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Turkmenistan To Mark Holiday Without Turkmenbashi Images

A statue of former Turkmen President Saparmurat Niyazov stands in the center of Ashgabat.
ASHGABAT -- Turkmenistan is celebrating a major national holiday without its traditional images of late President Saparmurat "Turkmenbashi" Niyazov, RFE/RL's Turkmen Service reports.

Neutrality Day, which is celebrated on December 12, is one of three major national holidays in Turkmenistan along with Independence Day and National Flag Day.

Traditionally, two weeks prior to its celebration, the emblems depicting the Neutrality Monument -- which has a rotating golden statue of Niyazov and sits in central Ashgabat -- are placed in public places, on the facades of state buildings and showcased in all media.

But this year the UN symbol, the Turkmen flag, and five "gols" -- famous carpet patterns from five Turkmen provinces -- were used instead.

The Neutrality Monument was erected to commemorate the country's permanent neutral status, as approved by the UN General Assembly on December 12, 1995.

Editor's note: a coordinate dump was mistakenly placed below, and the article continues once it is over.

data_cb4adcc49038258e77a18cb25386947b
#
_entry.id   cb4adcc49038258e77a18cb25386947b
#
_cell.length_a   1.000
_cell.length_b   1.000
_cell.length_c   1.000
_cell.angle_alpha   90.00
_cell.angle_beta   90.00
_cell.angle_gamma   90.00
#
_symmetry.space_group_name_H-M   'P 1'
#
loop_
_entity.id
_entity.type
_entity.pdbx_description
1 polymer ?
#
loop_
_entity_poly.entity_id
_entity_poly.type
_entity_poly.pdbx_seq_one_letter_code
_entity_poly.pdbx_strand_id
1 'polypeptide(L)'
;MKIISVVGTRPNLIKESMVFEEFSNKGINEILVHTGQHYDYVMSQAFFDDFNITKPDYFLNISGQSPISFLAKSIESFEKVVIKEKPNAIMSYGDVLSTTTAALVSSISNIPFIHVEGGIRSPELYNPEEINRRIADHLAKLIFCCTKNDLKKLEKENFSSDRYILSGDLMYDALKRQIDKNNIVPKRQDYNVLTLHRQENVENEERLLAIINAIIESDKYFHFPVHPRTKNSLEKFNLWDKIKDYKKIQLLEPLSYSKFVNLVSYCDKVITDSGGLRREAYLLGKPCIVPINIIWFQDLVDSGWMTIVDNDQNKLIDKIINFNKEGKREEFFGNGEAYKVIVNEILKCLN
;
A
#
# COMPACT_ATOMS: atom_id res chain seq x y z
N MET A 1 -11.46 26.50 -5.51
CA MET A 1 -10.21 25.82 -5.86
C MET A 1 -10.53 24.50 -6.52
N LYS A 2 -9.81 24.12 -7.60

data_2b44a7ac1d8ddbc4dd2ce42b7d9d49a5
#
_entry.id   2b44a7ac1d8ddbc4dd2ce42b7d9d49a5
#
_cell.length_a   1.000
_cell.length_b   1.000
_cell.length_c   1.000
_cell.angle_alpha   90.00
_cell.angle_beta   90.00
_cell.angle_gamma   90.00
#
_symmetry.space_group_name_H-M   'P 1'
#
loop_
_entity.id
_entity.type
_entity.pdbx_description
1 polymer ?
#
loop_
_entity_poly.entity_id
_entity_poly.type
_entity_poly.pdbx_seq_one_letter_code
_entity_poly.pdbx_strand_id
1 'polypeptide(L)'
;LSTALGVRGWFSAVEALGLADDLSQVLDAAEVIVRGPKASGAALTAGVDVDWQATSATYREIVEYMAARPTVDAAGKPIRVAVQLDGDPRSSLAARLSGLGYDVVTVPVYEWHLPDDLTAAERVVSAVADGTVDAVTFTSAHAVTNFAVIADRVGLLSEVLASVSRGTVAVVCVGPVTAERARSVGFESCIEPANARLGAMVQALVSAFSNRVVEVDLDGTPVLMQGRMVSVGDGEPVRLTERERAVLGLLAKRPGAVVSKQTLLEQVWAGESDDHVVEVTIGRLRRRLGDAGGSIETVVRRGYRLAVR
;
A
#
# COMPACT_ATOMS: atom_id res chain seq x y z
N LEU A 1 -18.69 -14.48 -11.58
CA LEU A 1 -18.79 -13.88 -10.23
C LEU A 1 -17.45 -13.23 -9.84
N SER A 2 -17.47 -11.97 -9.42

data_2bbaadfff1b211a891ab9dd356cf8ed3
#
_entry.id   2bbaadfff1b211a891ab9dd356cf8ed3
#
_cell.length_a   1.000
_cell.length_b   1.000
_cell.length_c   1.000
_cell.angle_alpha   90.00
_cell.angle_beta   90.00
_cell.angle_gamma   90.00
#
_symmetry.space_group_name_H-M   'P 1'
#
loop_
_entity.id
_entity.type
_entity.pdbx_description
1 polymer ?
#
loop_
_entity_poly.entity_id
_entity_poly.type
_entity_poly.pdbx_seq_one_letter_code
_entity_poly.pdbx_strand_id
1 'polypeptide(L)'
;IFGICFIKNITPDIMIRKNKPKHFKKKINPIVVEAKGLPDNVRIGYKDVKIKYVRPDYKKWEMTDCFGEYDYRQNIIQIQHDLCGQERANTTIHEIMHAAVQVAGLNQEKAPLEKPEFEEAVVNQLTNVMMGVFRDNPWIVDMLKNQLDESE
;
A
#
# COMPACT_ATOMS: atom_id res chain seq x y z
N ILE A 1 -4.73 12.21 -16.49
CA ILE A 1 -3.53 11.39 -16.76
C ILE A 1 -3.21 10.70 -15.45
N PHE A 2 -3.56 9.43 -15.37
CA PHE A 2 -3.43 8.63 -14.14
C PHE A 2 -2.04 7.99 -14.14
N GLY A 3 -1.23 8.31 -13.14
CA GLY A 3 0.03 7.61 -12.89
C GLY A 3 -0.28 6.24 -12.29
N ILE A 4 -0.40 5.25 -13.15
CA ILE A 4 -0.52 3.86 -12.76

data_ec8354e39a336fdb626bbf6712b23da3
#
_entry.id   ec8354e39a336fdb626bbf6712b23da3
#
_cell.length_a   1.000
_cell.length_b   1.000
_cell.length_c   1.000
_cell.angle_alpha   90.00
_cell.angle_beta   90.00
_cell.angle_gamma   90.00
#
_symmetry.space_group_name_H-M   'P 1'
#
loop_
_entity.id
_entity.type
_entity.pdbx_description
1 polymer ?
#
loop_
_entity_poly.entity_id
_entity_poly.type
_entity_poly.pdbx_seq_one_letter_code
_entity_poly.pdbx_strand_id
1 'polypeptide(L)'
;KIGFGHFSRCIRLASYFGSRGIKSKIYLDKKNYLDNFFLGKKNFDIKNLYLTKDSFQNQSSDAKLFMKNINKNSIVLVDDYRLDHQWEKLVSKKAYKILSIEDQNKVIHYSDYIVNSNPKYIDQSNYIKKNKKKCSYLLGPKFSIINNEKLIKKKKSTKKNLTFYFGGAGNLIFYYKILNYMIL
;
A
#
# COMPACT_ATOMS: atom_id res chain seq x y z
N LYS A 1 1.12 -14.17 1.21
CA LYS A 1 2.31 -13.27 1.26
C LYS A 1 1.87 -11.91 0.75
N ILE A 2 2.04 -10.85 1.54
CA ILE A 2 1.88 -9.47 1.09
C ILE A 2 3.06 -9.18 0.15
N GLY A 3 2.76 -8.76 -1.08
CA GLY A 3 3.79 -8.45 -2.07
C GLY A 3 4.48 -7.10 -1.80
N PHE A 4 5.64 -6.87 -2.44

Niyazov -- who was well-known for his personality cult -- had at least one city and many streets, squares, schools, farms, districts, food products, and even a month on the calendar renamed after him.

Since Niyazov's death, President Gurbanguly Berdymukhammedov has had some of the old names restored and many of Niyazov's portraits have been removed from billboards and other places around the country.

The Turkmen government even reportedly announced plans last year to move the Neutrality Monument from the capital city's center to another site in Ashgabat, although it has not yet been moved.